York – Rainy Saturday
It is amazing how the brilliant blue skies of yesterday can turn into the heavy wet gray gloom of today. I’m rethinking my desire to venture out and go to a pub for lunch, this seems to be a curl up with a book and tea, and have leftover stew for dinner, kind of day.
Michael is elated at the weather. After returning from Castle Howard he told me it needs to rain so he can wash the bird poop from the car; the paper towels and window cleaner he tried using before our day out yesterday didn’t quite work. It is amazing the damage an ill fed group of birds can do. Not being able to pull off obtaining a monthly parking slot in a covered garage is turning out to have more repercussions than we thought.
While Michael is out shopping for a scrub brush so he can execute a poor man’s version of a car wash I sit here thinking—perhaps he deserves the cheerful atmosphere and comfort food of a pub after his ordeal. Suddenly I hear the door opening and his feet on the stairs. “Wow, that didn’t take long,” I tell him
“That’s because I haven’t gone to the car yet. I just bought a brush and some other things.”
When I tell him my idea for lunch at a warming pub after he returns from washing the car he invites me to come with him so we can walk to the pub directly after his job is done. What I’m thinking, but don’t have the courage to say, is that we will have to walk back by the apartment anyway so maybe I should just stay here. Coward that I am, I grab my raincoat and umbrella. We walk down the fifteen steps to our apartment’s front door in order to walk down an additional sixteen steps to the buildings front door.
The women on the street form a sea of umbrellas while the men on parade go without, and are even sans hats. The owners of the small bobbing canopies try hard to maneuver on narrow sidewalks in two way traffic. There is much turning and lifting and twisting and snagging, making the use of all these colorful coverings rather useless. I am seriously considering closing my umbrella when suddenly we are turning the corner onto a narrow cobblestone lane, leaving the Saturday strollers behind.
Even with the scrub brush we still need glass cleaner and paper towels. This is taking longer than Michael projected. It is a frustrating business. I wonder what people on the street are thinking. Luckily we are parked so far away, and the weather is so miserable that there aren’t that many observers.
Checking out the city map earlier I think I know the most expedient way to reach the Guy Fawkes Inn on the other side of town. Michael walks in the opposite direction of the route I planned explaining that we need to go up and take the city walls—it will be quicker. Well, at least it’s not windy. But won’t the walls be slippery in the rain? And I have very klutzy feet. I hold my breath and climb the high stone steps at the Micklegate entrance.
Reaching the top of the ancient stone fortress I feel better once I see that there are chest-high stone walls on one side and a white iron fence on the other. Until there isn’t. Then the wall becomes my new best friend. I’m not moving away from it for anyone or anything, except steps leading down.
The weather is terrible and yet there are masses of people everywhere. I hear someone complain that it “is like the New York State Fair”—the reply comes, “It’s Saturday.” I believe I made a huge mistake planning this outing. I’m doubly sure when we push our way into the pub at the Guy Fawkes Inn finding people stuffed in every corner, sitting, standing, leaning against the walls. The outside courtyard is full–it’s raining! I optimistically walk to the hostess stand. The young woman tells me, “It will just be a sec while we clean off the table.”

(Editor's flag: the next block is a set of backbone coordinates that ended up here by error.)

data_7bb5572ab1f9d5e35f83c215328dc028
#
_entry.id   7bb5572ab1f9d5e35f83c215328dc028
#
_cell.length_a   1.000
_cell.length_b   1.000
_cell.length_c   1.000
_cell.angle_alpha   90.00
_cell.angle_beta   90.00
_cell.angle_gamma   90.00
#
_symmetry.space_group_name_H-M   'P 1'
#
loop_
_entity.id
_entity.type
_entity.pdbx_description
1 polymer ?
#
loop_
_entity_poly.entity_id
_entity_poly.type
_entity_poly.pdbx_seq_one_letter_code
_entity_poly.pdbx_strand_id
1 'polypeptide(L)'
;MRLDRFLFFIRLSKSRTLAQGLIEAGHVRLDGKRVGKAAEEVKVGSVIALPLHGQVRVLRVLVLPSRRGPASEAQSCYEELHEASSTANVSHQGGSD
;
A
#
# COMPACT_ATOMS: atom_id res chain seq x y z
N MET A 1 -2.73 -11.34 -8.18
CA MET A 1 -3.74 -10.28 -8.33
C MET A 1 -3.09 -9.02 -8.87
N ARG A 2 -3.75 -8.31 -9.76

I spend the sec reading about Guy Fawkes. The first time I recall ever knowing of his existence was decades ago—sometime between the age of sixteen and twenty-six when I was a Thomas Hardy fan reading Return of the Native. I remember his name, the name of the heroine, Eustacia Vie, and bonfires on the moors. Now, many years later my education is complete—kind of. I’m not sure these images are the best to take with me to the lunch table.
The dining area of the pub is dark and cozy and comforting—just what I was hoping for. In England I don’t want new and shiny and glitzy—I want old and worn and warm. This inn is it! But I can’t believe they are already thinking Christmas.
Michael orders a beer. I order wine. When I’m told the steak and ale pie I desire for lunch will take a minimum of thirty minutes we ask for a small assortment of appetizers to occupy our time till lunch is served. The olives are my favorite—Castletrevano marinated in garlic, and the chunks of chorizo with roasted red pepper is delicious. The entrees live up to our expectations and are so generous in size that I can barely finish a third.
When we are the last couple left seated in the dining area we pay our lunch bill of £48 and ready ourselves to brave the elements—the crowds outweighing the weather.
…was part of a conspiracy to assassinate King James I and restore a Catholic monarch to the throne by blowing up parliament. The conspirators leased an undercroft beneath the House of Lords, and Fawkes was placed in charge of the gunpowder they stockpiled there. Authorities were alerted to the plot and found Fawkes guarding the explosives. He was questioned and tortured and eventually confessed. Immediately before his execution he fell from the scaffold where he was to be hanged and broke his neck, avoiding the agony of the mutilation that followed.
Fawkes became synonymous with the Gunpowder Plot, the failure of which has been commemorated in Britain since 5 November 1605. His effigy is traditionally burned on a bonfire, commonly accompanied by a fireworks display.
Traitors were hanged, almost to the point of death, the mutilated by drawing and quartering.